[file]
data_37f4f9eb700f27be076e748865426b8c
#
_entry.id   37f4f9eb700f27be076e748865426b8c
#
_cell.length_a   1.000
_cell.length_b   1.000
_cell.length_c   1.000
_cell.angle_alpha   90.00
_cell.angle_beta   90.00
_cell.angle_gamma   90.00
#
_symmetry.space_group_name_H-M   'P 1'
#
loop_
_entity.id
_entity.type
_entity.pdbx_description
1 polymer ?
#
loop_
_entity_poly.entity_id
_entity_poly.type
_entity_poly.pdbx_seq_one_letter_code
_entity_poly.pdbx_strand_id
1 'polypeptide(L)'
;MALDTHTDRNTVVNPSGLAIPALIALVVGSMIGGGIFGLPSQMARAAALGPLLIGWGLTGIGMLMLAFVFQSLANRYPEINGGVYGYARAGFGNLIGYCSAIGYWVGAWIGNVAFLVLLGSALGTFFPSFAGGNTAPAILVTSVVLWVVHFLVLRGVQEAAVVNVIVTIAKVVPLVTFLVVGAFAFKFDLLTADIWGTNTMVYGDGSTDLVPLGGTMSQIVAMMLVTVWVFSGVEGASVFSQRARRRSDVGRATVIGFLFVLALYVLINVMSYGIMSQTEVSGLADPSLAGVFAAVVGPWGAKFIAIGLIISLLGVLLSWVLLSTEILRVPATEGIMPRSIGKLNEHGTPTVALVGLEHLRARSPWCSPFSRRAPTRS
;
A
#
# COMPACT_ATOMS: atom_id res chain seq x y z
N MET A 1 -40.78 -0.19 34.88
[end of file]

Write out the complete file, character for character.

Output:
data_37f4f9eb700f27be076e748865426b8c
#
_entry.id   37f4f9eb700f27be076e748865426b8c
#
_cell.length_a   1.000
_cell.length_b   1.000
_cell.length_c   1.000
_cell.angle_alpha   90.00
_cell.angle_beta   90.00
_cell.angle_gamma   90.00
#
_symmetry.space_group_name_H-M   'P 1'
#
loop_
_entity.id
_entity.type
_entity.pdbx_description
1 polymer ?
#
loop_
_entity_poly.entity_id
_entity_poly.type
_entity_poly.pdbx_seq_one_letter_code
_entity_poly.pdbx_strand_id
1 'polypeptide(L)'
;MALDTHTDRNTVVNPSGLAIPALIALVVGSMIGGGIFGLPSQMARAAALGPLLIGWGLTGIGMLMLAFVFQSLANRYPEINGGVYGYARAGFGNLIGYCSAIGYWVGAWIGNVAFLVLLGSALGTFFPSFAGGNTAPAILVTSVVLWVVHFLVLRGVQEAAVVNVIVTIAKVVPLVTFLVVGAFAFKFDLLTADIWGTNTMVYGDGSTDLVPLGGTMSQIVAMMLVTVWVFSGVEGASVFSQRARRRSDVGRATVIGFLFVLALYVLINVMSYGIMSQTEVSGLADPSLAGVFAAVVGPWGAKFIAIGLIISLLGVLLSWVLLSTEILRVPATEGIMPRSIGKLNEHGTPTVALVGLEHLRARSPWCSPFSRRAPTRS
;
A
#
# COMPACT_ATOMS: atom_id res chain seq x y z
N MET A 1 -40.78 -0.19 34.88